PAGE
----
Safety experts tell us that 2009 will be a bleak year for road toll statistics in most States in Australia.
So we thought we’d do our bit to help the cause of safe motoring and enlist the help of the experts on how we can improve our driving standards.
James Stewart is the Senior Driving Instructor at Driving Solutions International Pty Ltd
This company undertakes both Safe Driving and High Performance Driving Courses at the Eastern Creek Driver Training Complex located at Eastern Creek International Raceway in Western Sydney.
So we asked him to list the ten worst examples of bad driving that he comes across in his wide experience of driver training.
He responded as follows:-
1. Tail Gating
If you conducted a survey on the top ten bad driving habits I would put money on the fact that Tail Gating would feature in everyone’s list. It is a dangerous and intimidating driving habit which, without doubt ,causes accidents. The number of rear end accidents would be drastically reduced if we all stuck to the 3 second rule (4 seconds in poor conditions). This means that at 100kph you should allow a gap of at least three seconds between you and the car in front of you.
2. Using Devices whilst Driving
We are all aware that using mobile phones in any way when driving is a distraction and handsfree kits don’t solve the problem. However I regularly see people using other devices such as GPS systems and many seem oblivious to the fact that they are just as much of a distraction.
3. Keeping to the Left Lane
Having just spent a few weeks in the UK, this issue is even more apparent and almost seems to be a cultural difference between the two countries.
When driving on a dual or three lane carriageway the rules are simple:- keep to the left unless overtaking.
Why on earth should our respective governments spend millions of dollars creating motorways with three lanes each way if we are only ever going to use two of them?
4. Poor seating position
When purchasing a new car it is essential that you spend time ensuring that the drivers seat can be adjusted to suit you, this is an aspect that is so often overlooked. The correct seating position is something that is essential to facilitate good driving.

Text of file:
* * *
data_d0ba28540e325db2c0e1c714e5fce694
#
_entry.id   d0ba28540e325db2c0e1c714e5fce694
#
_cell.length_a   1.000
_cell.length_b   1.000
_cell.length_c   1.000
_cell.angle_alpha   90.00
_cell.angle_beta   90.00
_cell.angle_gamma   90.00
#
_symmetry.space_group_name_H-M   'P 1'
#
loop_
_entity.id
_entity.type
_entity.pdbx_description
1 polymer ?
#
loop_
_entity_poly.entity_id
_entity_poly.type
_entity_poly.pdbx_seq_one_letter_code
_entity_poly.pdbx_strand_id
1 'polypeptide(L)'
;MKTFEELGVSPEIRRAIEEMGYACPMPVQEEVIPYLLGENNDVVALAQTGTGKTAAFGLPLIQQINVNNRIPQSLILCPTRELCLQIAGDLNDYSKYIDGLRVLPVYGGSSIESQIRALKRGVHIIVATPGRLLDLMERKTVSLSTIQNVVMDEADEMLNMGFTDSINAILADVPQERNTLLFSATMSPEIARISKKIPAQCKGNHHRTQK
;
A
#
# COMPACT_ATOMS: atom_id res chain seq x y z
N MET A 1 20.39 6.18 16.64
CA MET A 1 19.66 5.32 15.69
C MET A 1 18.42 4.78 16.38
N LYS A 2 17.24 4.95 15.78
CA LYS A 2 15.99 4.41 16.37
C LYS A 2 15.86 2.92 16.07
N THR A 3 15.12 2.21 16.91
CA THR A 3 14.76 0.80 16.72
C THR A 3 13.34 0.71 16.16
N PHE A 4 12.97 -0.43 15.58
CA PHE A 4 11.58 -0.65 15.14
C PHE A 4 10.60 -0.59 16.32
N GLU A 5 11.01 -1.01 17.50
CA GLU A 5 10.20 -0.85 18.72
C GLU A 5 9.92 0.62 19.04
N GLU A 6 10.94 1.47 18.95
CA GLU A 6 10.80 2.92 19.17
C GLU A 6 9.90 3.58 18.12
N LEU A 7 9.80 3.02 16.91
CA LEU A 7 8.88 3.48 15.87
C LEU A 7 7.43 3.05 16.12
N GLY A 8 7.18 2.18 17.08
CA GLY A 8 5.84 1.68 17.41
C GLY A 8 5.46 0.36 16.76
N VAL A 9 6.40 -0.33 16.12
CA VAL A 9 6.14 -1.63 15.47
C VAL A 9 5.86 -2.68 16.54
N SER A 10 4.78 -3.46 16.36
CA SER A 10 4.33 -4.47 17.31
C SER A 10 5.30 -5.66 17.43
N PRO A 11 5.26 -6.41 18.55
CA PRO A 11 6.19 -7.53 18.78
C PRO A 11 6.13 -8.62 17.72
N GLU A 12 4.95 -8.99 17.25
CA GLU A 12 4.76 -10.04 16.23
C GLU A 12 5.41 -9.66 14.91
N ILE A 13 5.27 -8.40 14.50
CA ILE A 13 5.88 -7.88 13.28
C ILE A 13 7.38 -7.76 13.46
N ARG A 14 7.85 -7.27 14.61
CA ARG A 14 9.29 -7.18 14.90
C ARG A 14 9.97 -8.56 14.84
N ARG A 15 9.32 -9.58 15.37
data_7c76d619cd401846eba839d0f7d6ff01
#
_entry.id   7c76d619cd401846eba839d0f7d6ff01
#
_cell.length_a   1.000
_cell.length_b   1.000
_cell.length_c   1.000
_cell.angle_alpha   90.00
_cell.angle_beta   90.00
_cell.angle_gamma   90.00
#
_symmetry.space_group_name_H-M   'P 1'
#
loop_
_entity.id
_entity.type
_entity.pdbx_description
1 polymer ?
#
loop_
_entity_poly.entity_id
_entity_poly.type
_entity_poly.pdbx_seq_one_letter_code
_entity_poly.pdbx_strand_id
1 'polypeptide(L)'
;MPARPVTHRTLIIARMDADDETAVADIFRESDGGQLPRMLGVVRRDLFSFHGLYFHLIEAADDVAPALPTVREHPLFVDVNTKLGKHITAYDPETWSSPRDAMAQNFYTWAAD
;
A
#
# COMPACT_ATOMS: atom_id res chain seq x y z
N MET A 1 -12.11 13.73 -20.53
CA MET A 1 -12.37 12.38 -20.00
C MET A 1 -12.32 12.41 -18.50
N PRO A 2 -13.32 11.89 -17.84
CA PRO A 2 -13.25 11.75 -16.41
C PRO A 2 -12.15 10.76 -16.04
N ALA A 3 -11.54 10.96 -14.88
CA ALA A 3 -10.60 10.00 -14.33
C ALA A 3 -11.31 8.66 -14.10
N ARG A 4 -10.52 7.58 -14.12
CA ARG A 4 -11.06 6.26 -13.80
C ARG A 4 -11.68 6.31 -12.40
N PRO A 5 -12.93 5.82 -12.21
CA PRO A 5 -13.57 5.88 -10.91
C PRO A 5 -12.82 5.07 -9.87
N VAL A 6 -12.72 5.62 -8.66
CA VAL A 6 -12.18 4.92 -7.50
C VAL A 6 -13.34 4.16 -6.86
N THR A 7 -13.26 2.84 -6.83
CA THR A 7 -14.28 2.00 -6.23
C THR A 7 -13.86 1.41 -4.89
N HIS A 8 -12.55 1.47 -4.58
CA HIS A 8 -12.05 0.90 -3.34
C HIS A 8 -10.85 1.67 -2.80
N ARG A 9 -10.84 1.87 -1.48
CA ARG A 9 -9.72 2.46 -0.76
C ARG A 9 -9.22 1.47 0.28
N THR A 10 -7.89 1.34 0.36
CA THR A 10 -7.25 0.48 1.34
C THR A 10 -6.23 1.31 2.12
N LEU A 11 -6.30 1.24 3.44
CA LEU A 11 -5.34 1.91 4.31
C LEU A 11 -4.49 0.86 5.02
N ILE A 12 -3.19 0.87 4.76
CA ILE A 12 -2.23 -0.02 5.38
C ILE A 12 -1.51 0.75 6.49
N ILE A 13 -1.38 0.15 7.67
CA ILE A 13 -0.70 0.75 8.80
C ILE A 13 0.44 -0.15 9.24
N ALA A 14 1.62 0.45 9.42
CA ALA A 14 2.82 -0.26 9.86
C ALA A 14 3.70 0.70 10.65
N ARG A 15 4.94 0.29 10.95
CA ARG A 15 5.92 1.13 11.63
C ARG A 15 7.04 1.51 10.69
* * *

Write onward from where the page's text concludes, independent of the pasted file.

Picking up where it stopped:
On average I would say that at least 50% of those who attend our driver training courses arrive with their driving seat set up incorrectly. This ranges from the stereotypical 19 year old male who has his seat set so far back that he can hardly reach the pedals, let alone see over the steering wheel, through to the (again) stereotypical Grandma who sits so close to the steering wheel that she could steer with her teeth if she ever gets a cramp in her hand.
The correct seating position is quite simple:- arms should have a slight bend in them, with shoulders back in the seat, and legs should also have a slight bend at the knee when pedals are pushed to the floor.
A great development in modern cars is the ability to adjust seat and/or steering wheel height to ensure that the driver has full vision out of both the front and side windows.
Even if you are going to drive the car for a short distance only, ensure that you adjust the seat for your comfort and safety .Remember that the vast majority of accidents occur within 15kms of the driver’s home
Everyone knows the dangers involved with speeding, however what many of us forget is how modern vehicles can exacerbate the problem.
Improved insulation and suspension mean that cars don’t “feel” as fast as they used to and you can have reached the speed limit before you realise it.